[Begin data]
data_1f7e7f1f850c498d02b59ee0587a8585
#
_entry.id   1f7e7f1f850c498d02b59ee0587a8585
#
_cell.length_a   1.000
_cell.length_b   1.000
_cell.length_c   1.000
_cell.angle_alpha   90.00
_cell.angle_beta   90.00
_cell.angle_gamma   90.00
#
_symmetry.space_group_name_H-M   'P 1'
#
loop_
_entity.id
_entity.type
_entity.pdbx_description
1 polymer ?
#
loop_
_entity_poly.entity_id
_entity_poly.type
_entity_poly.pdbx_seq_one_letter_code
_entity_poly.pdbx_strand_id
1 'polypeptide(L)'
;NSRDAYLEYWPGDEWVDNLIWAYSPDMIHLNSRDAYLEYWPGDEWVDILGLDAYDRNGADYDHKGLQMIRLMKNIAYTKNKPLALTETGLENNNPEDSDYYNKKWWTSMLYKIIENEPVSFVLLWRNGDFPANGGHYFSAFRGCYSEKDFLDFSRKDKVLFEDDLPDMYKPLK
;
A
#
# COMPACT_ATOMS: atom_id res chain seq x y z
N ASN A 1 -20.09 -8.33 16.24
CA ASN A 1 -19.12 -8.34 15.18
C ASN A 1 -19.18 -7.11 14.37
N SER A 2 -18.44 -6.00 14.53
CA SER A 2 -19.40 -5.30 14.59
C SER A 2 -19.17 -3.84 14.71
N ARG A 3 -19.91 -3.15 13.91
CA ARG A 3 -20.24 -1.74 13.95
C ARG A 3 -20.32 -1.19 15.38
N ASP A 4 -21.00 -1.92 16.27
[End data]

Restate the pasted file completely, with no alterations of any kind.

data_1f7e7f1f850c498d02b59ee0587a8585
#
_entry.id   1f7e7f1f850c498d02b59ee0587a8585
#
_cell.length_a   1.000
_cell.length_b   1.000
_cell.length_c   1.000
_cell.angle_alpha   90.00
_cell.angle_beta   90.00
_cell.angle_gamma   90.00
#
_symmetry.space_group_name_H-M   'P 1'
#
loop_
_entity.id
_entity.type
_entity.pdbx_description
1 polymer ?
#
loop_
_entity_poly.entity_id
_entity_poly.type
_entity_poly.pdbx_seq_one_letter_code
_entity_poly.pdbx_strand_id
1 'polypeptide(L)'
;NSRDAYLEYWPGDEWVDNLIWAYSPDMIHLNSRDAYLEYWPGDEWVDILGLDAYDRNGADYDHKGLQMIRLMKNIAYTKNKPLALTETGLENNNPEDSDYYNKKWWTSMLYKIIENEPVSFVLLWRNGDFPANGGHYFSAFRGCYSEKDFLDFSRKDKVLFEDDLPDMYKPLK
;
A
#
# COMPACT_ATOMS: atom_id res chain seq x y z
N ASN A 1 -20.09 -8.33 16.24
CA ASN A 1 -19.12 -8.34 15.18
C ASN A 1 -19.18 -7.11 14.37
N SER A 2 -18.44 -6.00 14.53
CA SER A 2 -19.40 -5.30 14.59
C SER A 2 -19.17 -3.84 14.71
N ARG A 3 -19.91 -3.15 13.91
CA ARG A 3 -20.24 -1.74 13.95
C ARG A 3 -20.32 -1.19 15.38
N ASP A 4 -21.00 -1.92 16.27